RESULTS Late-replicating/early-condensing chromatin is the first to undergo H3 phosphorylation during G2 Late-replicating chromatin condenses maximally during G2 and early prophase, followed by the condensation of earlyreplicating chromatin through late metaphase (Kuroiwa, 1971; Francke and Oliver, 1978; Yunis, 1980; Drouin et al., 1991). To determine if late-replicating/early-condensing chromatin is the first to undergo histone H3 phosphorylation, cells synchronized in late S-phase of the cell cycle were labeled by BrdU incorporation and in the subsequent G2 phase with an antiserum specific for the phosphorylated amino terminus (Ser10) of H3 (Hendzel et al., 1997). CHO cultures become enriched for cells in late S-phase approximately 5 hours after release from HU-block at the G1/S boundary (O’Keefe et al., 1992). At this time, replicating DNA was labeled with BrdU for 6 hours, approximately the time it takes CHO cells to reach late G2 from late S-phase. Immunofluorescence revealed extensive colocalization of anti-BrdU with anti-phosphorylated H3 (anti-PH3) antibodies, indicating that H3 is phosphorylated primarily in late-replicating chromatin during G2 (Fig. 1A-D).

H3 phosphorylation and chromosome condensation 3499

Fig. 1. H3 phosphorylation initiates primarily in late-replicating chromatin during G2. (A-D) CHO cultures were labeled in late Sphase with BrdU, then harvested in the subsequent G2 and immunostained with antiBrdU (green) and anti-PH3 (red) antibodies. DNA was counterstained with DAPI (blue). Bar, 10 µm. (E-H) Early-replicating chromatin was labeled with BrdU prior to harvesting in G2 and immunostaining as above. Bar, 10 µm. (I,J) CHO cells were labeled in late S-phase with BrdU (green), then harvested in the subsequent mitosis and immunostained as above. A z-series of deconvolved optical sections was rotated 180° around the y-axis and projected as two composite views. Sister chromatids separating at anaphase were observed to have mirrored banding patterns of late-replicating chromatin (arrows). The dephosphorylation of H3 has begun by late anaphase, resulting in intermediate levels of anti-PH3 staining (red). Bar, 5 µm.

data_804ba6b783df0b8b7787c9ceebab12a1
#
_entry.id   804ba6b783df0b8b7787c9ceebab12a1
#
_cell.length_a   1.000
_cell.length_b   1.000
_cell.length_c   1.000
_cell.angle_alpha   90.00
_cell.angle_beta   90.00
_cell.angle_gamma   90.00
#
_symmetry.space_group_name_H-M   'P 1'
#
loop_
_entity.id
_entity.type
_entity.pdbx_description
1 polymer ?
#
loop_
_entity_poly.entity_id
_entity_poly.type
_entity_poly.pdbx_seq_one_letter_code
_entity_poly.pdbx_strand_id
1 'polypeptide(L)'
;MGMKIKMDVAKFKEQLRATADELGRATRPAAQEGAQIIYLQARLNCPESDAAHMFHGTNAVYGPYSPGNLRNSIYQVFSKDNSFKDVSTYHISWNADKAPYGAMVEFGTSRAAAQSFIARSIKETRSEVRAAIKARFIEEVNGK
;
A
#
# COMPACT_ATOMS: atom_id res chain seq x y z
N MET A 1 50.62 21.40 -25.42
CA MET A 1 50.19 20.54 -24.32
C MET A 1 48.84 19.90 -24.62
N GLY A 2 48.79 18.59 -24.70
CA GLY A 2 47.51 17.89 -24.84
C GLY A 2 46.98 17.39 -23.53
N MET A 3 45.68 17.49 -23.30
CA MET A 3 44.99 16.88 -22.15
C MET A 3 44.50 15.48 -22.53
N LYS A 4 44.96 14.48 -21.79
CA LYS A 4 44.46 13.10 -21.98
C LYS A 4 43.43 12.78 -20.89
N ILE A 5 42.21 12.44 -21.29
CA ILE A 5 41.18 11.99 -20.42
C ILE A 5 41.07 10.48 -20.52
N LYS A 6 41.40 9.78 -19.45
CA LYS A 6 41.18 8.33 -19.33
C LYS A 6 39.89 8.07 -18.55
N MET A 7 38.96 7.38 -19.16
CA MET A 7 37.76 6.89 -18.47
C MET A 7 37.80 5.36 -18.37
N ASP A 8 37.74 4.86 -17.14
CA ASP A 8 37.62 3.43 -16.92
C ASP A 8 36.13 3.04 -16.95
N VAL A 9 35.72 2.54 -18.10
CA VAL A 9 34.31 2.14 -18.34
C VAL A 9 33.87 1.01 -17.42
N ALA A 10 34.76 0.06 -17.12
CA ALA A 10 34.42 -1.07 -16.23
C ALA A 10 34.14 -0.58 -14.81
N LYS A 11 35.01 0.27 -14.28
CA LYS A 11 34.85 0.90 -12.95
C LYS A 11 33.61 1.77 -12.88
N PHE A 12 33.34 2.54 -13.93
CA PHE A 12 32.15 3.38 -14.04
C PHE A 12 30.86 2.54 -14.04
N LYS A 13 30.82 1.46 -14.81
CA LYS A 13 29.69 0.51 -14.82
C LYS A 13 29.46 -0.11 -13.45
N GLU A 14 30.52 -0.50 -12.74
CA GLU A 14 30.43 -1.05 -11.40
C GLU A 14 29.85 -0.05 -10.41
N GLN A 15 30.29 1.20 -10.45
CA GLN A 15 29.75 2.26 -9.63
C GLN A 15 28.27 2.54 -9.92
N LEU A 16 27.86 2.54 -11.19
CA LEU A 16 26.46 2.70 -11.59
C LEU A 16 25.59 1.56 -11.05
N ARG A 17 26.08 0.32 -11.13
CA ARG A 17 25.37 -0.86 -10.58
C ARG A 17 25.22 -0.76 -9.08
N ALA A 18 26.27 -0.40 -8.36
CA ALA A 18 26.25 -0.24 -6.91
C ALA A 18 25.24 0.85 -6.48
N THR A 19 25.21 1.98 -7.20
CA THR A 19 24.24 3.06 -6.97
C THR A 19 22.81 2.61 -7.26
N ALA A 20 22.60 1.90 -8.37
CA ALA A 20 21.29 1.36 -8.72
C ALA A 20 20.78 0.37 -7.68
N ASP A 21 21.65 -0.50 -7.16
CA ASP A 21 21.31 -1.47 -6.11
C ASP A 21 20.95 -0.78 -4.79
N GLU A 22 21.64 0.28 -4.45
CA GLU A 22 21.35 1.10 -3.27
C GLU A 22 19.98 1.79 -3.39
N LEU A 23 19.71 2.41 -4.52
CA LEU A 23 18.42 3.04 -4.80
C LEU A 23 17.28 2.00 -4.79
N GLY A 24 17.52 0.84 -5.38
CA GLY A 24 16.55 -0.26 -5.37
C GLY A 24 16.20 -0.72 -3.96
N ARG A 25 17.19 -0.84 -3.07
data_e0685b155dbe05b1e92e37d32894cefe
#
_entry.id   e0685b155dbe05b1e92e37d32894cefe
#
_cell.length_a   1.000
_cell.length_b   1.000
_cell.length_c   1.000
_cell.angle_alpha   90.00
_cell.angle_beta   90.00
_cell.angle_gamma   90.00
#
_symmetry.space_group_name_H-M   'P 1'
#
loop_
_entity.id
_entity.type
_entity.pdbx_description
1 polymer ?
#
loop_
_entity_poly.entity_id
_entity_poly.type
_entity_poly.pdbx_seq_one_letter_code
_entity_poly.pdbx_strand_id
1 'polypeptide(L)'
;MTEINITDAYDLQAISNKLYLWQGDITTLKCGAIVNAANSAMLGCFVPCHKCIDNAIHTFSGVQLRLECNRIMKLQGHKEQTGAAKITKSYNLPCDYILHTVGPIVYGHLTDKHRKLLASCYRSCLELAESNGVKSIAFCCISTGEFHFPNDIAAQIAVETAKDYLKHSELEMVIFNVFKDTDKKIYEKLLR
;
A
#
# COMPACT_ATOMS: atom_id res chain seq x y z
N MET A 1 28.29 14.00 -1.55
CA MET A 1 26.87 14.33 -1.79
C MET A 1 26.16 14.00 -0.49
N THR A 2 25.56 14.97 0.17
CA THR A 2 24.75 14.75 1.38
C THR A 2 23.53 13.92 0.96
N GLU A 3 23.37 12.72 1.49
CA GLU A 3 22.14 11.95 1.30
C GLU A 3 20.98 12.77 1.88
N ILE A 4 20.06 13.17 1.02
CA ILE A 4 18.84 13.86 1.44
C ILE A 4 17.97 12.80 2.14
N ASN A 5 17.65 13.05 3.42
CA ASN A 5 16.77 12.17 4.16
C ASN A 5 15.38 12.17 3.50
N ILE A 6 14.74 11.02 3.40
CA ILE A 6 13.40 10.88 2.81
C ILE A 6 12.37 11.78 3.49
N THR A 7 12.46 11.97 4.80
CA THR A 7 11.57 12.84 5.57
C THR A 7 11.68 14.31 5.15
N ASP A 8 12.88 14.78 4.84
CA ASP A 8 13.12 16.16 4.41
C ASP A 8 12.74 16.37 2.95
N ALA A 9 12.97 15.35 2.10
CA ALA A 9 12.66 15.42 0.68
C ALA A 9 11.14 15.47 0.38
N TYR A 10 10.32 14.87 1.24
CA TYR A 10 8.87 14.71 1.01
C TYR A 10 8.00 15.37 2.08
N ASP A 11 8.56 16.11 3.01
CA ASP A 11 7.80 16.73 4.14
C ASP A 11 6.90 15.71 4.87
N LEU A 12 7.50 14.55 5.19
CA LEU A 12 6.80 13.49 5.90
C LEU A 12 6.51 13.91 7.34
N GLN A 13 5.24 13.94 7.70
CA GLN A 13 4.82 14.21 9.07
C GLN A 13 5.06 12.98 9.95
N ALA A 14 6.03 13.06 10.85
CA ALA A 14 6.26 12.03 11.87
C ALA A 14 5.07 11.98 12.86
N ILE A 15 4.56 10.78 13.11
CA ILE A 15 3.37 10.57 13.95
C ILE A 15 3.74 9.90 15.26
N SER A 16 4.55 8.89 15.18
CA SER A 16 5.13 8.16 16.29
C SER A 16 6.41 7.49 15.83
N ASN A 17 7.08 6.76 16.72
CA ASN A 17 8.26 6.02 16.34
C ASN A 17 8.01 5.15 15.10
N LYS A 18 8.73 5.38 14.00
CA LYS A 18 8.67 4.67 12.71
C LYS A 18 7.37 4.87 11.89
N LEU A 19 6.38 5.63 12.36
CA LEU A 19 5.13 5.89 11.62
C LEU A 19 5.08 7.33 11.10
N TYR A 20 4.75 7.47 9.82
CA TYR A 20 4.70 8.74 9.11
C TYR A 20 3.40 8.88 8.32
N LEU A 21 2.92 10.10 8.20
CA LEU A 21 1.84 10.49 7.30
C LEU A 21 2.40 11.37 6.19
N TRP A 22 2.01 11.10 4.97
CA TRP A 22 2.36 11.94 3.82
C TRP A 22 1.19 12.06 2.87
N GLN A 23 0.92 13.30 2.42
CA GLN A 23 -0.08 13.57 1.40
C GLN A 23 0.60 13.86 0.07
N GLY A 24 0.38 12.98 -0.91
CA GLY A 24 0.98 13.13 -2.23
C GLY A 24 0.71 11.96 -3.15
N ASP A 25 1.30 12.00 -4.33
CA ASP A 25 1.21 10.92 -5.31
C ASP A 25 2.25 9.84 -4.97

Colocalization was not observed between BrdU incorporated during the first 5 hours of S-phase, immediately following release from HU-block, and anti-PH3 staining 6 hours later in the subsequent G2 (Fig. 1E-H). To additionally determine the specificity of BrdU labeling in the above experiments, we labeled late replicating chromatin and harvested the cells in mitosis, 12 hours after release from HU-block. Sister chromatids were observed to have identical banding patterns, indicative of the semi-conservative incorporation of BrdU during late S-phase (Fig. 1I,J). H3 phosphorylation initiates in pericentric heterochromatin when premature chromosome condensation is induced The centromere is a principal site for the initiation of chromosome condensation in mammalian cells (He and Brinkley, 1996). H3 phosphorylation concurrently increases in pericentric heterochromatin during G2 and advances outward into the chromosome arms (Hendzel et al., 1997). As shown in Fig. 2A, chromatic regions surrounding prekinetochores are the exclusive sites of H3 phosphorylation during G2 in IM cells, since the number of initiation sites exactly matches the diploid chromosome number (2N=7么). The centromeresprekinetochores appear as doublets, stained with CREST autoantiserum, indicating that the cell has reached G2 (Brenner et al., 1981). To determine if the initiation of H3 phosphorylation follows the same pattern when PCC is induced, asynchronous cell cultures were treated with OA and immunostained with CREST and anti-PH3 antisera. Treatment of mammalian cells with OA, which is a specific inhibitor of the serine/threonine protein phosphatases 1 and 2A, results in PCC and a rapid and stable increase in cellular phosphorylation levels, including